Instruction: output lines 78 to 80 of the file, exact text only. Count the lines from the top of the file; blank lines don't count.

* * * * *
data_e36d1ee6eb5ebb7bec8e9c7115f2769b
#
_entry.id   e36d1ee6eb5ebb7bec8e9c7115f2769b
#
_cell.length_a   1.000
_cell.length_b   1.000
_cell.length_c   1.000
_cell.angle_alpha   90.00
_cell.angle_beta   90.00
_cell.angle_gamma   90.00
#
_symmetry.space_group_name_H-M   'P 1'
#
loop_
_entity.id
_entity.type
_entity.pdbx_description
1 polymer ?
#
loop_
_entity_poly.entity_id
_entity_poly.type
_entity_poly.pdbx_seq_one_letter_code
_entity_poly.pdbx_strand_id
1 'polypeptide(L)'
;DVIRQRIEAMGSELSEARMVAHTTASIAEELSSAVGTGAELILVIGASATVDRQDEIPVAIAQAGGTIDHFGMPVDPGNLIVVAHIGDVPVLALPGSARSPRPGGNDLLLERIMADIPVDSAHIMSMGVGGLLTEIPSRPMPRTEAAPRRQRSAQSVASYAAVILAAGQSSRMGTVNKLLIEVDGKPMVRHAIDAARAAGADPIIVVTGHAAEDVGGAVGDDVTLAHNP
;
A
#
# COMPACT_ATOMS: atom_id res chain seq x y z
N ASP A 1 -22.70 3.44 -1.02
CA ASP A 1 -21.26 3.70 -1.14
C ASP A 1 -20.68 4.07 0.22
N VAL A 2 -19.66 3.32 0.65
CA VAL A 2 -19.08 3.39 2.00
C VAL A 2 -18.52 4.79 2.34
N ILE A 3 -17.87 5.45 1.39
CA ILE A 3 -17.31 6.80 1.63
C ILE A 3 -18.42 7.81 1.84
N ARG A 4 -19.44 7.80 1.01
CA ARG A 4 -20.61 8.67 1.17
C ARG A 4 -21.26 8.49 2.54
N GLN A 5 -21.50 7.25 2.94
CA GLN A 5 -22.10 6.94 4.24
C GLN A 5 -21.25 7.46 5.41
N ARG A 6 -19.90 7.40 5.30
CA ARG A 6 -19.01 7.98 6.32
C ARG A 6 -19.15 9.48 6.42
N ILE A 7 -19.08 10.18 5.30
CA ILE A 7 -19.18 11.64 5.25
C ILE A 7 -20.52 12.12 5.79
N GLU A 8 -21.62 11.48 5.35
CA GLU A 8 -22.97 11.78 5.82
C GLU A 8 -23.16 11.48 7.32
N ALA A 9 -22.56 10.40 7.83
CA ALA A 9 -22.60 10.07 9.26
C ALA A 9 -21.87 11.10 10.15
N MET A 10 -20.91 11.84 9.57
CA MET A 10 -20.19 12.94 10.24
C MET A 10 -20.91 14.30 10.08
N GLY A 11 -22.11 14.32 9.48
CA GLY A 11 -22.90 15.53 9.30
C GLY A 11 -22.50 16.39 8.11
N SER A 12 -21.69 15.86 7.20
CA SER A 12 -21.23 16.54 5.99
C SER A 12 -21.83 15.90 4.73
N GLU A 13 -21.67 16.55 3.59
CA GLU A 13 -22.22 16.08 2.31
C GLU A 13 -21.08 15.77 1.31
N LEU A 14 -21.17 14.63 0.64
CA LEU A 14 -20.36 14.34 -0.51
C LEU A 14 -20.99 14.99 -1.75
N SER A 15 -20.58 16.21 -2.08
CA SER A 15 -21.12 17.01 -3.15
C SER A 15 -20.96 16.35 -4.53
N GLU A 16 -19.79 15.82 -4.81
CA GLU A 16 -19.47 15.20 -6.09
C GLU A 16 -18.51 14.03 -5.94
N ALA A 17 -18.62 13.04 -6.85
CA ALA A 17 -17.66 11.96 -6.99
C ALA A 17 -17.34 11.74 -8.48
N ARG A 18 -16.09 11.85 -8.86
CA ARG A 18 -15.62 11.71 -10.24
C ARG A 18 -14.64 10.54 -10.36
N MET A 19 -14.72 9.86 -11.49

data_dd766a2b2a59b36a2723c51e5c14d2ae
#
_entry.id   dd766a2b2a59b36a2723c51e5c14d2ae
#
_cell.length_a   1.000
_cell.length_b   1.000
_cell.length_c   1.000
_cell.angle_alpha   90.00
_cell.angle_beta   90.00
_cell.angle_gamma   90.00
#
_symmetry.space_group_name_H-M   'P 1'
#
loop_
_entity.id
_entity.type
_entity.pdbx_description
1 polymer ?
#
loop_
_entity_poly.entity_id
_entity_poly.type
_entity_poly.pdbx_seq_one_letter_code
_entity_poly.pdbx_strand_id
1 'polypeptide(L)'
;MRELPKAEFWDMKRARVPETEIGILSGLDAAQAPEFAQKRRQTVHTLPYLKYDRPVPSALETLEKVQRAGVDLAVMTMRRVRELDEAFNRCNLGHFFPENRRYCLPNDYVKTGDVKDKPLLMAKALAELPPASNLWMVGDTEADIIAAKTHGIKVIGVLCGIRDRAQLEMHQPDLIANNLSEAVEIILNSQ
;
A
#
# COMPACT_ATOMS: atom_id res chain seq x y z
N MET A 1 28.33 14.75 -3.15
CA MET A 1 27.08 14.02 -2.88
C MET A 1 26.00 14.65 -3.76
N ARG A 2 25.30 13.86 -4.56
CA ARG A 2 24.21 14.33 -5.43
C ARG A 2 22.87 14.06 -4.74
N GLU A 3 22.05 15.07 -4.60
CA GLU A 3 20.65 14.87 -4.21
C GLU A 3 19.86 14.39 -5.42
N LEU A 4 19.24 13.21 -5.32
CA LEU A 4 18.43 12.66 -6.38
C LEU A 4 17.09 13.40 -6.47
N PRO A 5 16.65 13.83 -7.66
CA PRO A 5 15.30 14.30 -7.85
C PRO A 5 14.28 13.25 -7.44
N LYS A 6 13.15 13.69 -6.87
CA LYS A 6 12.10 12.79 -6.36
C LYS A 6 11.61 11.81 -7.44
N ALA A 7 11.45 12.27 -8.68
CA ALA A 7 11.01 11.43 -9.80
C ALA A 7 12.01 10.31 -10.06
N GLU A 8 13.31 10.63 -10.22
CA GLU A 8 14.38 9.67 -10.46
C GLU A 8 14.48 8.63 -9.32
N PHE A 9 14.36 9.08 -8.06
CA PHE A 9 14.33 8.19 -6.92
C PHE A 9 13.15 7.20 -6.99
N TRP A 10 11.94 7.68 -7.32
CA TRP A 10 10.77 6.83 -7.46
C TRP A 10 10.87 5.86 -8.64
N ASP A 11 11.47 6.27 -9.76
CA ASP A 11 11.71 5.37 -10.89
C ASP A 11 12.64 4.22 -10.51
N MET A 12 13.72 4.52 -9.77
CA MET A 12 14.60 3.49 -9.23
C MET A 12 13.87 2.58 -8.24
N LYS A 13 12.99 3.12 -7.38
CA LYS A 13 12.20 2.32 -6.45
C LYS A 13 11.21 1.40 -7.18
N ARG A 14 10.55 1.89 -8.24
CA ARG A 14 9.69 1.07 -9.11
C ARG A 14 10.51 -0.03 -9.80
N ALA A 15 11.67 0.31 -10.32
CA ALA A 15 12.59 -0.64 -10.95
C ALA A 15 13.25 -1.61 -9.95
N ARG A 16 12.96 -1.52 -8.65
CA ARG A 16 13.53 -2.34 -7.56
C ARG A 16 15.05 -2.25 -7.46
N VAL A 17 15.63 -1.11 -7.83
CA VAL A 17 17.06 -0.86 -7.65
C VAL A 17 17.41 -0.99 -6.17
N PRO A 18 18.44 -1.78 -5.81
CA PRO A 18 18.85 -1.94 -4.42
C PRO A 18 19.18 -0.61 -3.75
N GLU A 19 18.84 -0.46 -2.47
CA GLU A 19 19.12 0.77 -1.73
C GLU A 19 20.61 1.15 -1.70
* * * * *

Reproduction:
C GLU A 16 -18.51 14.03 -5.94
N ALA A 17 -18.62 13.04 -6.85
CA ALA A 17 -17.66 11.96 -6.99